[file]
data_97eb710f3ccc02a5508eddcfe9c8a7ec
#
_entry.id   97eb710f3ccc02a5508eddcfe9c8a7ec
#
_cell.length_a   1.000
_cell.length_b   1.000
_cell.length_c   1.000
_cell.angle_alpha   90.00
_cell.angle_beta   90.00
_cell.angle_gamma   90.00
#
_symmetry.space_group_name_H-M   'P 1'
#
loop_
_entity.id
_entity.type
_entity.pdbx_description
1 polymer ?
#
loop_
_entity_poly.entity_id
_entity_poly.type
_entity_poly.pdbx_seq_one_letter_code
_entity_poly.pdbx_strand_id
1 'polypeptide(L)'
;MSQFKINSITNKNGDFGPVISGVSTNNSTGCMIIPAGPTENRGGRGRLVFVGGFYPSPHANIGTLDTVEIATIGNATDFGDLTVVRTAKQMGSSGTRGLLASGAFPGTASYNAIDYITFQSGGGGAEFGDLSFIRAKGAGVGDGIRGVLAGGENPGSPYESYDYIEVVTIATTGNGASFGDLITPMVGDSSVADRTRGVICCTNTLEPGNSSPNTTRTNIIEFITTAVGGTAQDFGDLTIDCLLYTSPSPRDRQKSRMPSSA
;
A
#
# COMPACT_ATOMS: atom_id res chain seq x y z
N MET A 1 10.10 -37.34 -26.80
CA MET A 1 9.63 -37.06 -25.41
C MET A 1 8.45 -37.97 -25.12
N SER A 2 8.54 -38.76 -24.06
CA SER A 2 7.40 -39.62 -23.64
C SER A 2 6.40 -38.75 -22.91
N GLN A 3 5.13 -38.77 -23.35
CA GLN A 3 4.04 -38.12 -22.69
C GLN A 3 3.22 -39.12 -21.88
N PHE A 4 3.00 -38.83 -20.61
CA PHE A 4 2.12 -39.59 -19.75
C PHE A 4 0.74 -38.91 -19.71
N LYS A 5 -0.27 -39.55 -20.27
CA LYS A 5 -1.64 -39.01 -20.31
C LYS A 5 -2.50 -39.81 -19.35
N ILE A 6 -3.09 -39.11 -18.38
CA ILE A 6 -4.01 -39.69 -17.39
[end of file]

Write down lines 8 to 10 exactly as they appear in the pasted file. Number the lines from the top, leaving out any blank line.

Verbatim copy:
_cell.angle_alpha   90.00
_cell.angle_beta   90.00
_cell.angle_gamma   90.00